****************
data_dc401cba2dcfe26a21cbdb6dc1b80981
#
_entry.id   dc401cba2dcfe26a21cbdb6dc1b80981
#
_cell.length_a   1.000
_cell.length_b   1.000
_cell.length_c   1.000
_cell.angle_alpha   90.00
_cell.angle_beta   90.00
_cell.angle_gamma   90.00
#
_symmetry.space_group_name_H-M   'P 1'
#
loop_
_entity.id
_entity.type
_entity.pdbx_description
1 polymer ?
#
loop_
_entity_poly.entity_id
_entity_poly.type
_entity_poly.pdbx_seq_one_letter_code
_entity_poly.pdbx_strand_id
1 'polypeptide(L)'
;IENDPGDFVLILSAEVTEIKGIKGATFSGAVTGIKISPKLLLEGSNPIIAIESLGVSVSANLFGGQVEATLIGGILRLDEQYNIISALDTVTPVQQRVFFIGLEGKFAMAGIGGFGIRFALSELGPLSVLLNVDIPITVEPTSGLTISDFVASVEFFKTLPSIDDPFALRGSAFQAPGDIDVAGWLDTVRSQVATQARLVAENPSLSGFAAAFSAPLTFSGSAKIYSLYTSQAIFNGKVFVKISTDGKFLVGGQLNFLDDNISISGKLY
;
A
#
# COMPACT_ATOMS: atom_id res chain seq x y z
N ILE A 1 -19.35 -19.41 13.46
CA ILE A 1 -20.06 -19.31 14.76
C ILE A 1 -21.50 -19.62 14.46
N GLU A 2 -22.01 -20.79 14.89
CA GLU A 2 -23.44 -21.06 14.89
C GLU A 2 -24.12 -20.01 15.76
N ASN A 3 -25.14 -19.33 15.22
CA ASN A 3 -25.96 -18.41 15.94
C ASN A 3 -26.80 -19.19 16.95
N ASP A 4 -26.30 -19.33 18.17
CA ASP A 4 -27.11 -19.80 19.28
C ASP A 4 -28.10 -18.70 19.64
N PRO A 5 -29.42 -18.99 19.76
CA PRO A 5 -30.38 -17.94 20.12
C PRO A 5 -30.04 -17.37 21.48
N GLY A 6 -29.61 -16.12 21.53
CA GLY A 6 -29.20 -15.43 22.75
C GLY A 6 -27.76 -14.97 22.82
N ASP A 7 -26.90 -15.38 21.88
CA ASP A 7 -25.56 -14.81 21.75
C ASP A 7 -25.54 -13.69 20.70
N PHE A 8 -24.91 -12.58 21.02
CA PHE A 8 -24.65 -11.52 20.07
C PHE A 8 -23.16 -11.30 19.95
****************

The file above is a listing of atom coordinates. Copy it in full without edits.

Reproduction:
data_dc401cba2dcfe26a21cbdb6dc1b80981
#
_entry.id   dc401cba2dcfe26a21cbdb6dc1b80981
#
_cell.length_a   1.000
_cell.length_b   1.000
_cell.length_c   1.000
_cell.angle_alpha   90.00
_cell.angle_beta   90.00
_cell.angle_gamma   90.00
#
_symmetry.space_group_name_H-M   'P 1'
#
loop_
_entity.id
_entity.type
_entity.pdbx_description
1 polymer ?
#
loop_
_entity_poly.entity_id
_entity_poly.type
_entity_poly.pdbx_seq_one_letter_code
_entity_poly.pdbx_strand_id
1 'polypeptide(L)'
;IENDPGDFVLILSAEVTEIKGIKGATFSGAVTGIKISPKLLLEGSNPIIAIESLGVSVSANLFGGQVEATLIGGILRLDEQYNIISALDTVTPVQQRVFFIGLEGKFAMAGIGGFGIRFALSELGPLSVLLNVDIPITVEPTSGLTISDFVASVEFFKTLPSIDDPFALRGSAFQAPGDIDVAGWLDTVRSQVATQARLVAENPSLSGFAAAFSAPLTFSGSAKIYSLYTSQAIFNGKVFVKISTDGKFLVGGQLNFLDDNISISGKLY
;
A
#
# COMPACT_ATOMS: atom_id res chain seq x y z
N ILE A 1 -19.35 -19.41 13.46
CA ILE A 1 -20.06 -19.31 14.76
C ILE A 1 -21.50 -19.62 14.46
N GLU A 2 -22.01 -20.79 14.89
CA GLU A 2 -23.44 -21.06 14.89
C GLU A 2 -24.12 -20.01 15.76
N ASN A 3 -25.14 -19.33 15.22
CA ASN A 3 -25.96 -18.41 15.94
C ASN A 3 -26.80 -19.19 16.95
N ASP A 4 -26.30 -19.33 18.17
CA ASP A 4 -27.11 -19.80 19.28
C ASP A 4 -28.10 -18.70 19.64
N PRO A 5 -29.42 -18.99 19.76
CA PRO A 5 -30.38 -17.94 20.12
C PRO A 5 -30.04 -17.37 21.48
N GLY A 6 -29.61 -16.12 21.53
CA GLY A 6 -29.20 -15.43 22.75
C GLY A 6 -27.76 -14.97 22.82
N ASP A 7 -26.90 -15.38 21.88
CA ASP A 7 -25.56 -14.81 21.75
C ASP A 7 -25.54 -13.69 20.70
N PHE A 8 -24.91 -12.58 21.02
CA PHE A 8 -24.65 -11.52 20.07
C PHE A 8 -23.16 -11.30 19.95